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Distributer/router (opposite 'input selector')

https://magicmusicvisuals.com/forums/viewtopic.php?f=4&t=2516

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Distributer/router (opposite 'input selector')

Posted: Mon Apr 12, 2021 4:16 am
by jhinden
I'd like to have the ability to 'route' signal out to one of several outputs. Basically the opposite of input selector. Seems like an obvious candidate for a module, so I'm guessing there is a technical reason this doesn't exist, but would be quite useful.

Example:
1 input
8 outputs
Index selects which output to use for the input signal

Re: Distributer/router (opposite 'input selector')

Posted: Mon Apr 12, 2021 2:38 pm
by Eric
Why would this be useful?

Re: Distributer/router (opposite 'input selector')

Posted: Tue Apr 13, 2021 8:48 am
by jhinden
Sure. Let's say the user wishes to do the following:

Dynamically route video signal to either FX 1, FX2 or FX3. and modulate the index.

As I understand it:
Current solution with Input Selector:
Requires that all fx are active as I'd have to route the video through 3 fx connected to an input selector.

Output selector
The fx would only be working on the selected output, which should reduce processing demand.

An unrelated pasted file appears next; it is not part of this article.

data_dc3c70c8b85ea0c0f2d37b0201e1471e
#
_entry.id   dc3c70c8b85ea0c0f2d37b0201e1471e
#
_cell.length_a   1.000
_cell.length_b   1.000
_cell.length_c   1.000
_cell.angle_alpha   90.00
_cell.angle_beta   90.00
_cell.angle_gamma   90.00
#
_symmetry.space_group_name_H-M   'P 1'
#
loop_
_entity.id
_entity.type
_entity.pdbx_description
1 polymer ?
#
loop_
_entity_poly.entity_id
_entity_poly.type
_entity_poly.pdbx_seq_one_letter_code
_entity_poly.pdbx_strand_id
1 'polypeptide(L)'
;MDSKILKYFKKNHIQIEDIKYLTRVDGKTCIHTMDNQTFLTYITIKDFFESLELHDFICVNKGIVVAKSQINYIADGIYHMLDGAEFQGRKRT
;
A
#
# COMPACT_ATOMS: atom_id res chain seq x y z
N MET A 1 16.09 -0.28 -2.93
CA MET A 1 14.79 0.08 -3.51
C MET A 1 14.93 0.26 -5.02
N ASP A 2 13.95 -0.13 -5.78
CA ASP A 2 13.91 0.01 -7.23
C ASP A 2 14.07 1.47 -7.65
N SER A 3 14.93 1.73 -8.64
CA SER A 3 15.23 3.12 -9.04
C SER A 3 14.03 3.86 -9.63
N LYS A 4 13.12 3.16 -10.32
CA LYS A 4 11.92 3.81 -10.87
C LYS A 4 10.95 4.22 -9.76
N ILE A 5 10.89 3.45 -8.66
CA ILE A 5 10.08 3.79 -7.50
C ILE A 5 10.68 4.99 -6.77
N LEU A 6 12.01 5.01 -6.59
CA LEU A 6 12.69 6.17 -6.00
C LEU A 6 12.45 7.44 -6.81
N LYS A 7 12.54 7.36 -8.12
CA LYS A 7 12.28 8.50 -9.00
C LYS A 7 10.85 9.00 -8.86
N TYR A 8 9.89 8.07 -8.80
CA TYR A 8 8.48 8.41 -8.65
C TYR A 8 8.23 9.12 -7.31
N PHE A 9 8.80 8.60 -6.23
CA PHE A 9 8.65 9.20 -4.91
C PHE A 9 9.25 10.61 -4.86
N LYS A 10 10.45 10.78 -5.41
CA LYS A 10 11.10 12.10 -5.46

There are also cases when building where it just makes more sense and is easier to wire up as you're building forward in the chain.

Re: Distributer/router (opposite 'input selector')

Posted: Tue Apr 13, 2021 1:50 pm
by Eric
No, I don’t think you’re understanding how it works. When you have multiple inputs to an InputSelector, only the selected input is active.

Re: Distributer/router (opposite 'input selector')

Posted: Wed Apr 14, 2021 5:28 am
by jhinden
I understand how the input selector works, but had believed that processing resources were used for all chains connected to it regardless of which was selected and that there would be a processing benefit to having a selector before routing to fx. Did some test the other day and could swear there was, but likely it was a faulty test. :D

In any case, as a matter of style/signal flow I personally prefer a router (more intuitive left>right signal flow) and leaves more room at the end of the chain to add things without having to move the input selector around.